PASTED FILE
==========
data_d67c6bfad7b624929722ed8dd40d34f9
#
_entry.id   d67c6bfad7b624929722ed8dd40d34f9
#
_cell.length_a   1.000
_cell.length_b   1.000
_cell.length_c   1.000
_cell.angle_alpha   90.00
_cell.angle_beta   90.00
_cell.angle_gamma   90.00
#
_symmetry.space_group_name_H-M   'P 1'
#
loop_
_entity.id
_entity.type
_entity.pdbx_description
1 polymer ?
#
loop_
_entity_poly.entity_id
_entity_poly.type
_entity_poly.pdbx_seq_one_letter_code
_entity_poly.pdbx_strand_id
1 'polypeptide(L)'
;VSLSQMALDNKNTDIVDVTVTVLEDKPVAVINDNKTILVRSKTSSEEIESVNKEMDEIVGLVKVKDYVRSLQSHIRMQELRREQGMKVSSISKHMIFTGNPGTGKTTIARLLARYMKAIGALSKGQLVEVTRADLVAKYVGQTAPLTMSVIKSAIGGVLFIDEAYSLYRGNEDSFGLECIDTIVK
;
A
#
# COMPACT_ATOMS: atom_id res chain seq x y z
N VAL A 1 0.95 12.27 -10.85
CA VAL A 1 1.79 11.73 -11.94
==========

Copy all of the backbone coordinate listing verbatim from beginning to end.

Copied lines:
data_d67c6bfad7b624929722ed8dd40d34f9
#
_entry.id   d67c6bfad7b624929722ed8dd40d34f9
#
_cell.length_a   1.000
_cell.length_b   1.000
_cell.length_c   1.000
_cell.angle_alpha   90.00
_cell.angle_beta   90.00
_cell.angle_gamma   90.00
#
_symmetry.space_group_name_H-M   'P 1'
#
loop_
_entity.id
_entity.type
_entity.pdbx_description
1 polymer ?
#
loop_
_entity_poly.entity_id
_entity_poly.type
_entity_poly.pdbx_seq_one_letter_code
_entity_poly.pdbx_strand_id
1 'polypeptide(L)'
;VSLSQMALDNKNTDIVDVTVTVLEDKPVAVINDNKTILVRSKTSSEEIESVNKEMDEIVGLVKVKDYVRSLQSHIRMQELRREQGMKVSSISKHMIFTGNPGTGKTTIARLLARYMKAIGALSKGQLVEVTRADLVAKYVGQTAPLTMSVIKSAIGGVLFIDEAYSLYRGNEDSFGLECIDTIVK
;
A
#
# COMPACT_ATOMS: atom_id res chain seq x y z
N VAL A 1 0.95 12.27 -10.85
CA VAL A 1 1.79 11.73 -11.94